Meet the real people behind Noho’s favorite drag performers.

  • Liz Mazzei, of Holyoke, who performs in drag as Loo D'Flyest Priestly, and Randy Barrios, of Northampton, who performs in drag as Hors D'oeuvres, in downtown Northampton, Friday, June 28, 2019. —STAFF PHOTO/JERREY ROBERTS

  • Liz Mazzei, of Holyoke, who performs in drag as Loo D'Flyest Priestly, and Randy Barrios, of Northampton, who performs in drag as Hors D'oeuvres, in downtown Northampton, Friday, June 28, 2019. —STAFF PHOTO/JERREY ROBERTS

  • Liz Mazzei of Holyoke, who performs in drag as Loo D’Flyest Priestly, and Randy Barrios of Northampton, who performs in drag as Hors D’oeuvres, in downtown Northampton, Friday. STAFF PHOTO/JERREY ROBERTS

  • Hors D'oeuvres introduces the next performer at a drag brunch at Sláinte Restaurant in Holyoke Sunday afternoon. —STAFF PHOTO/CAROL LOLLIS

  • Hors D'oeuvres gives out good luck birthday spankings at a drag brunch at Sláinte Restaurant in Holyoke Sunday afternoon. —STAFF PHOTO/CAROL LOLLIS

  • Hors D’oeuvres gives out good luck birthday spankings at a drag brunch at Sláinte Restaurant in Holyoke Sunday afternoon. STAFF PHOTO/CAROL LOLLIS

  • Loo D’Flyest Priestly. Ben A Johnson—SUBMITTED PHOTO

Staff Writer 
Published: 7/2/2019 4:35:53 PM

NORTHAMPTON — Randy Barrios and Liz Mazzei use the words “shy” and “introverted” to describe themselves, but when the two drag performers are on stage embodying, respectively, Hors D’oeuvres (pronounced HORZ DUH-vorz) and Loo D’Flyest Priestly, they seem quite the opposite.

Loo can be found performing at Sunday drag brunches at Sláinte Restaurant in Holyoke wearing a glitter beard or dressed in colorful overalls as Wario, a Mario Nintendo character, and sometimes incorporating drums into her performance. Hors hosts the brunch shows and others, wearing sequined rainbow overalls or patterned dresses and has given out good luck birthday spankings to show attendees.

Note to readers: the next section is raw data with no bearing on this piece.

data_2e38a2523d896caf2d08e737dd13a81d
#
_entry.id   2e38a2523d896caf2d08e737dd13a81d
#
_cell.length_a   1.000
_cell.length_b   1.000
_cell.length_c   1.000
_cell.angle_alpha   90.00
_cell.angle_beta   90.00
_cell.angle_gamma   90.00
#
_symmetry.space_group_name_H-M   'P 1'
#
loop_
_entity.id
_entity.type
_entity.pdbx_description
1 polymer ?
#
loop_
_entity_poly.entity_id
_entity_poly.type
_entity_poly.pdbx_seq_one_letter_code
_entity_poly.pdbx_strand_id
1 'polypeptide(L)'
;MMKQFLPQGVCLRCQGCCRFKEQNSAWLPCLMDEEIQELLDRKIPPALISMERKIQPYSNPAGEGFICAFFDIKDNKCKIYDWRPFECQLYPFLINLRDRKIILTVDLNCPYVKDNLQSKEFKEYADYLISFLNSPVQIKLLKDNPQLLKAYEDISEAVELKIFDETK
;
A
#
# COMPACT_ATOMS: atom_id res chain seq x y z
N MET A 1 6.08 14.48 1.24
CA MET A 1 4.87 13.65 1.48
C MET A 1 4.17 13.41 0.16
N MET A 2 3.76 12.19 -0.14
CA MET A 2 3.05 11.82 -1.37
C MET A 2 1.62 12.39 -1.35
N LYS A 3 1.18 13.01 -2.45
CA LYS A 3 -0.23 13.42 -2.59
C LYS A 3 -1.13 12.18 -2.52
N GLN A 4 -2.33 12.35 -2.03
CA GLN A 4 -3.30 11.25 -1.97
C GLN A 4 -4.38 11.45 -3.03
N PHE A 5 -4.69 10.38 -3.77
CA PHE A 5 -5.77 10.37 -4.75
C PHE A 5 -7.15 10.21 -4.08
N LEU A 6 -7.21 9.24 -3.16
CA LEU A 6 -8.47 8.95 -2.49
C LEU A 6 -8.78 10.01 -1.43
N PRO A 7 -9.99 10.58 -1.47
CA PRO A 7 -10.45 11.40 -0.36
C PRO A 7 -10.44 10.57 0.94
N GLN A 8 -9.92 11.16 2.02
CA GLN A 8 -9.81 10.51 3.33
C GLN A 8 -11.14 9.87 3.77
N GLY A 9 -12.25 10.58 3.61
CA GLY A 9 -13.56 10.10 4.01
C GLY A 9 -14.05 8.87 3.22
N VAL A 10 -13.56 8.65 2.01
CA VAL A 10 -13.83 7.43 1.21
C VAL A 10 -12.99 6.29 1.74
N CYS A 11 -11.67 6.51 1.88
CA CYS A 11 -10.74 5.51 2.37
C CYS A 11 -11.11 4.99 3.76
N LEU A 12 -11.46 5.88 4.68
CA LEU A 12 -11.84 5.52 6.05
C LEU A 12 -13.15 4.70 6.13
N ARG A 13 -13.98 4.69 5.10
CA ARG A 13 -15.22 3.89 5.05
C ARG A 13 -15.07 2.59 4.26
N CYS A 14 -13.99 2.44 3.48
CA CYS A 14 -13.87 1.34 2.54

“Randy and Hors are two very different people,” said Barrios. “Hors goes to a party, and she will mingle, do whatever. Randy goes to a party standing by the wall, holding a drink, waiting for someone they know.”

The two sat at a table in Pulaski Park on Sunday while nearby a musician strummed a guitar. With the sky cloudy overhead, Barrios carried a rainbow umbrella at his side.

Both Barrios and Mazzei have been performing drag locally, often at “Drag Brunch with Hors and Friends” at Sláinte and at Northampton’s annual Pride festivities. Hors was the main host of Noho Pride’s entertainment this year, and Loo was a cohost of the drag show. They and others are also working on starting another drag night at “Club V,” a space at the Florence VFW. 

Loo is a drag king, while Hors prefers “drag performer” rather than drag queen. “I’m not offended by the term drag queen, I’m just not married to the feminine,” Barrios said, adding that he considers Hors genderflux, meaning her gender varies over time.

Barrios, 37, lives in Northampton and came to western Massachusetts from Texas in 2006 to attend the University of Massachusetts Amherst for graduate studies in sociology. He now works as an event coordinator at the university, having spent years producing burlesque shows full time. Though many of his friends and colleagues know he plays Hors, Barrios said that, before talking to the Gazette for this article, he hadn’t used his IRL — in real life — name in the press before. 

“I still have this deep down fear of being harmed just for being me,” Hors wrote on Facebook after the interview on Sunday. “It’s strange to still police my queerness in this way, being so bold in who I am for so much of my life. So, I’ve made a decision: I’m done giving into that fear.”

“This is my full coming-out article,” he said in the park with a laugh.